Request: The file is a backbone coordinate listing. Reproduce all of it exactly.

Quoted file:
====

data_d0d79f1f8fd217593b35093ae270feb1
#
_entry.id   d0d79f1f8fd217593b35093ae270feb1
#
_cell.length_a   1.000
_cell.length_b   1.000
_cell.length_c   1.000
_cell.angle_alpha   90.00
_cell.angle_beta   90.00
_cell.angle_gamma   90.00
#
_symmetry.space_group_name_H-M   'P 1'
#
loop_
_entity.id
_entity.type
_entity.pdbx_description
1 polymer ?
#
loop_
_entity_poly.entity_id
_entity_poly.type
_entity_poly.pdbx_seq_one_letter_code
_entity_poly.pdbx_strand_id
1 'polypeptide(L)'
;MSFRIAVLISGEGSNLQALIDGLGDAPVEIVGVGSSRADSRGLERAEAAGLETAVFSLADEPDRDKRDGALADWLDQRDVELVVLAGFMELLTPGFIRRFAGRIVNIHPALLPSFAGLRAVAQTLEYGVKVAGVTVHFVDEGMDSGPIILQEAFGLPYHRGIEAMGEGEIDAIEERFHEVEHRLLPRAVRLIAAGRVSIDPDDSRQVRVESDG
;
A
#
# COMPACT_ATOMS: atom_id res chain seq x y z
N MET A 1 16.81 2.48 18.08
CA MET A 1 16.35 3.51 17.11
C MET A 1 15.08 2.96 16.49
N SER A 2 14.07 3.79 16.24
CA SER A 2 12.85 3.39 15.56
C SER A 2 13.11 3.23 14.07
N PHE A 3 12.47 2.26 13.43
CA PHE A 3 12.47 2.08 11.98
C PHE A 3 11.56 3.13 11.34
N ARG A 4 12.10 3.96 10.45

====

data_d0d79f1f8fd217593b35093ae270feb1
#
_entry.id   d0d79f1f8fd217593b35093ae270feb1
#
_cell.length_a   1.000
_cell.length_b   1.000
_cell.length_c   1.000
_cell.angle_alpha   90.00
_cell.angle_beta   90.00
_cell.angle_gamma   90.00
#
_symmetry.space_group_name_H-M   'P 1'
#
loop_
_entity.id
_entity.type
_entity.pdbx_description
1 polymer ?
#
loop_
_entity_poly.entity_id
_entity_poly.type
_entity_poly.pdbx_seq_one_letter_code
_entity_poly.pdbx_strand_id
1 'polypeptide(L)'
;MSFRIAVLISGEGSNLQALIDGLGDAPVEIVGVGSSRADSRGLERAEAAGLETAVFSLADEPDRDKRDGALADWLDQRDVELVVLAGFMELLTPGFIRRFAGRIVNIHPALLPSFAGLRAVAQTLEYGVKVAGVTVHFVDEGMDSGPIILQEAFGLPYHRGIEAMGEGEIDAIEERFHEVEHRLLPRAVRLIAAGRVSIDPDDSRQVRVESDG
;
A
#
# COMPACT_ATOMS: atom_id res chain seq x y z
N MET A 1 16.81 2.48 18.08
CA MET A 1 16.35 3.51 17.11
C MET A 1 15.08 2.96 16.49
N SER A 2 14.07 3.79 16.24
CA SER A 2 12.85 3.39 15.56
C SER A 2 13.11 3.23 14.07
N PHE A 3 12.47 2.26 13.43
CA PHE A 3 12.47 2.08 11.98
C PHE A 3 11.56 3.13 11.34
N ARG A 4 12.10 3.96 10.45